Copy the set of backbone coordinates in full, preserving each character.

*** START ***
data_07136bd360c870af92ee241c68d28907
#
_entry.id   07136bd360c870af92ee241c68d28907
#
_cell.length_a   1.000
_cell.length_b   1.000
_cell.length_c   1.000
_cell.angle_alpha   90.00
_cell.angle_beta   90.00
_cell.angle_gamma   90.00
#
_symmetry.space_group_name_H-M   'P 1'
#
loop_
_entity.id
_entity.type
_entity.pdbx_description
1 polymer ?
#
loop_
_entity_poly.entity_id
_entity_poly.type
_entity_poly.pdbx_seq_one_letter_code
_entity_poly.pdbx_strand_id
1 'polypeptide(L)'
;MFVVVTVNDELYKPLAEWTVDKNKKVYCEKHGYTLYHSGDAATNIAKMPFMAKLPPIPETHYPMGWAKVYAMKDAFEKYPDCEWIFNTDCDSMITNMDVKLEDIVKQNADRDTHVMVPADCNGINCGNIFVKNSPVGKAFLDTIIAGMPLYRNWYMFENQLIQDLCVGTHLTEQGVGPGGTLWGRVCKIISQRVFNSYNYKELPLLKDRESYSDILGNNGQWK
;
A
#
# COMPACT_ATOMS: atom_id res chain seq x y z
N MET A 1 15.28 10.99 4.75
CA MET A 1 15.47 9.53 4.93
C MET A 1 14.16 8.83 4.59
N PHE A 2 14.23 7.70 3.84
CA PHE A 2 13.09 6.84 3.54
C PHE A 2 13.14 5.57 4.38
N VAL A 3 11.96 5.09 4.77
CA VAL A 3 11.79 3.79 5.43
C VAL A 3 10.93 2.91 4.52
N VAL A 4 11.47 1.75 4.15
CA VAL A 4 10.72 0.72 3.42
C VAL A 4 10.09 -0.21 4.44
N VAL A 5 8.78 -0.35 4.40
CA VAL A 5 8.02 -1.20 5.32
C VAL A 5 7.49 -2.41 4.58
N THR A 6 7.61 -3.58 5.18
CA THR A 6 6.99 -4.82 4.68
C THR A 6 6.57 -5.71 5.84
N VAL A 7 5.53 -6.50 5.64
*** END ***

data_07136bd360c870af92ee241c68d28907
#
_entry.id   07136bd360c870af92ee241c68d28907
#
_cell.length_a   1.000
_cell.length_b   1.000
_cell.length_c   1.000
_cell.angle_alpha   90.00
_cell.angle_beta   90.00
_cell.angle_gamma   90.00
#
_symmetry.space_group_name_H-M   'P 1'
#
loop_
_entity.id
_entity.type
_entity.pdbx_description
1 polymer ?
#
loop_
_entity_poly.entity_id
_entity_poly.type
_entity_poly.pdbx_seq_one_letter_code
_entity_poly.pdbx_strand_id
1 'polypeptide(L)'
;MFVVVTVNDELYKPLAEWTVDKNKKVYCEKHGYTLYHSGDAATNIAKMPFMAKLPPIPETHYPMGWAKVYAMKDAFEKYPDCEWIFNTDCDSMITNMDVKLEDIVKQNADRDTHVMVPADCNGINCGNIFVKNSPVGKAFLDTIIAGMPLYRNWYMFENQLIQDLCVGTHLTEQGVGPGGTLWGRVCKIISQRVFNSYNYKELPLLKDRESYSDILGNNGQWK
;
A
#
# COMPACT_ATOMS: atom_id res chain seq x y z
N MET A 1 15.28 10.99 4.75
CA MET A 1 15.47 9.53 4.93
C MET A 1 14.16 8.83 4.59
N PHE A 2 14.23 7.70 3.84
CA PHE A 2 13.09 6.84 3.54
C PHE A 2 13.14 5.57 4.38
N VAL A 3 11.96 5.09 4.77
CA VAL A 3 11.79 3.79 5.43
C VAL A 3 10.93 2.91 4.52
N VAL A 4 11.47 1.75 4.15
CA VAL A 4 10.72 0.72 3.42
C VAL A 4 10.09 -0.21 4.44
N VAL A 5 8.78 -0.35 4.40
CA VAL A 5 8.02 -1.20 5.32
C VAL A 5 7.49 -2.41 4.58
N THR A 6 7.61 -3.58 5.18
CA THR A 6 6.99 -4.82 4.68
C THR A 6 6.57 -5.71 5.84
N VAL A 7 5.53 -6.50 5.64